The second reason is that the FTC has always governed advertising with a fairly simple golden rule: Consumers must know when they are being advertised to. In forms of media where advertising is clearly delineated and well recognized--such as TV ads and billboards--no special disclosures are necessary. But when any level of confusion may exist in the mind of consumers--such as an advertorial in print or a paid blog post--then the advertising disclosure must be clear and conspicuous.

The FTC doesn't explicitly define "clear and conspicuous," but one FTC publication challenges advertisers to ask four questions about their paid media:
  • Prominence: Is the fine print big enough for people to notice and read?
  • Presentation: Is the wording and format easy for people to understand?
  • Placement: Is the fine print where people will look?
  • Proximity: Is the fine print near the claim it qualifies?
On blogs, it isn't that hard to interpret these standards. The reader must know from the start (and not tucked into language at the end of a 1000-word blog post) that a commercial arrangement exists between a brand mentioned in a blog post and the blogger. About the only real issue of any disagreement with respect to blogging ethics and the law is what sort of disclosure meets the FTC's "clear and conspicuous" standard. Is it acceptable for the entire blog to have a single disclosure? Must the blog post headline contain an alert such as "Ad" or "Paid Post"? And what of paid tweets--how can adequate disclosure be given in 140-character tweets?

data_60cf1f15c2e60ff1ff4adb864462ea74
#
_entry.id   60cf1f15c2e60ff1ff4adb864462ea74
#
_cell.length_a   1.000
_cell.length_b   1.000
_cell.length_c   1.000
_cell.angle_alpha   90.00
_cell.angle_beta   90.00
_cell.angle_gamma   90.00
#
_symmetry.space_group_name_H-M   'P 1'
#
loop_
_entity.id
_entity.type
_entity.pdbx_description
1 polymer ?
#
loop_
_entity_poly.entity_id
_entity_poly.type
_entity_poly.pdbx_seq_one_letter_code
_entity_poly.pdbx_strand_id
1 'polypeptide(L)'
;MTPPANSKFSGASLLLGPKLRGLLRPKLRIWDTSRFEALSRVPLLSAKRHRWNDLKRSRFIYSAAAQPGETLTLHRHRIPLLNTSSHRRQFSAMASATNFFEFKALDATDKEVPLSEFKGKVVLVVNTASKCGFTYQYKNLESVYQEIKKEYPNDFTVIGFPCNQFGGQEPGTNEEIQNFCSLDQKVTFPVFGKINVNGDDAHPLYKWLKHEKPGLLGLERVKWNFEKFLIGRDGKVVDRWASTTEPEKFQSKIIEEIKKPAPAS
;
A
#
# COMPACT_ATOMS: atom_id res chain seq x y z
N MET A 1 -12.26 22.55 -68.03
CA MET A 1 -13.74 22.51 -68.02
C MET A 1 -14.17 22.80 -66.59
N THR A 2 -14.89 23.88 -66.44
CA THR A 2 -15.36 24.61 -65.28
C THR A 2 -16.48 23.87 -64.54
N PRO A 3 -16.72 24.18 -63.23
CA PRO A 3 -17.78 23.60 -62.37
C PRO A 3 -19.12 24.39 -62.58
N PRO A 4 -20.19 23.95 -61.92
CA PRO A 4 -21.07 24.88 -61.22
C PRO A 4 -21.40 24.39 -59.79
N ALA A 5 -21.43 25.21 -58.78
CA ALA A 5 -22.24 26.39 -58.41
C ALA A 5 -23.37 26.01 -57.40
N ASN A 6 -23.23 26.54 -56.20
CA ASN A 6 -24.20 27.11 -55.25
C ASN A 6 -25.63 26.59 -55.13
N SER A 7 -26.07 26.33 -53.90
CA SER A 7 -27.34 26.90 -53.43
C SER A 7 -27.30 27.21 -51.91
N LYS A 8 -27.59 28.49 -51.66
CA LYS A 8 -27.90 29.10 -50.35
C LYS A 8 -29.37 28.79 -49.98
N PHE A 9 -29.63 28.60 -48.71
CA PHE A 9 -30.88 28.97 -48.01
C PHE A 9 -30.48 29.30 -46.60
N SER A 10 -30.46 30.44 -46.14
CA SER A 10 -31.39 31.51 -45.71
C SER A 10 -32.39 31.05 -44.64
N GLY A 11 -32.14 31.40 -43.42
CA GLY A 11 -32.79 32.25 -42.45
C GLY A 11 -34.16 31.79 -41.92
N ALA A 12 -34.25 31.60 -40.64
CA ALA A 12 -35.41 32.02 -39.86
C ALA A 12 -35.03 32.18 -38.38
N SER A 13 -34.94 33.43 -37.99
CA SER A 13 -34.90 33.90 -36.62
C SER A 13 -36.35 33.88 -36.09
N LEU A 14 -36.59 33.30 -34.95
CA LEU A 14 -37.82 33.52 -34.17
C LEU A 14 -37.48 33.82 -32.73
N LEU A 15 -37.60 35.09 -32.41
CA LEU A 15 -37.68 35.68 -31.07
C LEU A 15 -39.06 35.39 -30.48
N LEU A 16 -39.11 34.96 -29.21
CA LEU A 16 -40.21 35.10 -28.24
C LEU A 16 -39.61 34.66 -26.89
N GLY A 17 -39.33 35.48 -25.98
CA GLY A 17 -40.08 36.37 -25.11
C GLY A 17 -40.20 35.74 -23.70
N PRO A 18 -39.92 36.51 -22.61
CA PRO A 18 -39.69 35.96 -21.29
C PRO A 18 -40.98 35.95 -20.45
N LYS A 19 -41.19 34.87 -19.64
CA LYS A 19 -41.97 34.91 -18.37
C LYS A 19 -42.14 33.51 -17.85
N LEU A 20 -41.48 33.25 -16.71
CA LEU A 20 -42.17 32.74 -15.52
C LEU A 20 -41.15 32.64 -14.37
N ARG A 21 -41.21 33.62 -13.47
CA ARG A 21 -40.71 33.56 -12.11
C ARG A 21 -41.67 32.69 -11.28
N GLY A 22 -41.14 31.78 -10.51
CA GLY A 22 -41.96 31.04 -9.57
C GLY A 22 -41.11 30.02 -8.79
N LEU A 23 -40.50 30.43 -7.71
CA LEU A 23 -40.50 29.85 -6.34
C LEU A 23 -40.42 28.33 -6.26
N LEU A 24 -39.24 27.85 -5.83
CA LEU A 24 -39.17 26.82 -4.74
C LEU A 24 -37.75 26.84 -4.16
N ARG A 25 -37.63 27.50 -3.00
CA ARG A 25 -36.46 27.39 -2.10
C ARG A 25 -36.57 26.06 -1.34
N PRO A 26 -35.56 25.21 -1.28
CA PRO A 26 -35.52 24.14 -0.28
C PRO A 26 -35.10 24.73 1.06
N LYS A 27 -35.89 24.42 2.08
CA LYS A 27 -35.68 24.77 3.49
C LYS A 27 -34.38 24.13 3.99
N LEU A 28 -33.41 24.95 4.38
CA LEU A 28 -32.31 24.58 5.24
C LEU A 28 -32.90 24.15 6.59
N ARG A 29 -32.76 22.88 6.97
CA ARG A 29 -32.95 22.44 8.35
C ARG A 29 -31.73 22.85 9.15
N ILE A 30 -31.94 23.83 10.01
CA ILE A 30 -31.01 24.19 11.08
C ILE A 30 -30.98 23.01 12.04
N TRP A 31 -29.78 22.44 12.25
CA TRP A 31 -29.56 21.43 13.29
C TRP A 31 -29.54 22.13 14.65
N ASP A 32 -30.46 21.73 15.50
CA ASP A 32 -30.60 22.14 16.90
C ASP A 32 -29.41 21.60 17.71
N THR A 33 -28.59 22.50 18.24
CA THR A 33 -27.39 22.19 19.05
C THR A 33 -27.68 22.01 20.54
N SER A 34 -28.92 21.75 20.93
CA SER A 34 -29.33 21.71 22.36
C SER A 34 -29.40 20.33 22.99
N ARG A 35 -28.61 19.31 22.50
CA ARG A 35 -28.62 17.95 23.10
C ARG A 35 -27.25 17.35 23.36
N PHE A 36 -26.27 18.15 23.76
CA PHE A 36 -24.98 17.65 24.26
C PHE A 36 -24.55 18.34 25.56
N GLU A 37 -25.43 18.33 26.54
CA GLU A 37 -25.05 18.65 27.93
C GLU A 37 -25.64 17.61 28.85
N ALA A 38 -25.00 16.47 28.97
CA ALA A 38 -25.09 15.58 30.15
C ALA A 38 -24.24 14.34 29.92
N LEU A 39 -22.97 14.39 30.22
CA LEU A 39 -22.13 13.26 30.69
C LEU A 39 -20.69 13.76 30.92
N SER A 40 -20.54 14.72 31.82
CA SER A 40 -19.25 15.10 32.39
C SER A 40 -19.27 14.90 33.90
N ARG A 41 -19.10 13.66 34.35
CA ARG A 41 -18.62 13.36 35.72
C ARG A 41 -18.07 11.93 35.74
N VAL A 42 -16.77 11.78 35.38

Total disclosure--clear and conspicuous--of commercial arrangements (be they cash, product, travel, or other forms of remuneration) is both ethical and legal, but this is just the tip of the iceberg for marketers wishing to gain attention in the blogosphere. For example, if a blog post begins "I was paid $1,000 to write about Jinkie's brand cereal," will consumers read the article, if so will they trust it, and if so how will the article alter their opinions or actions? What if the paid blog post appears on a blog that is nothing but paid blog posts--will this affect consumer trust and the impact of the sponsored conversation?

These are just a few of the questions marketers need to answer, which is why disclosure is child's play compared to discerning the attributes that separate a blog strategy that helps from one that hurts or does nothing for the brand.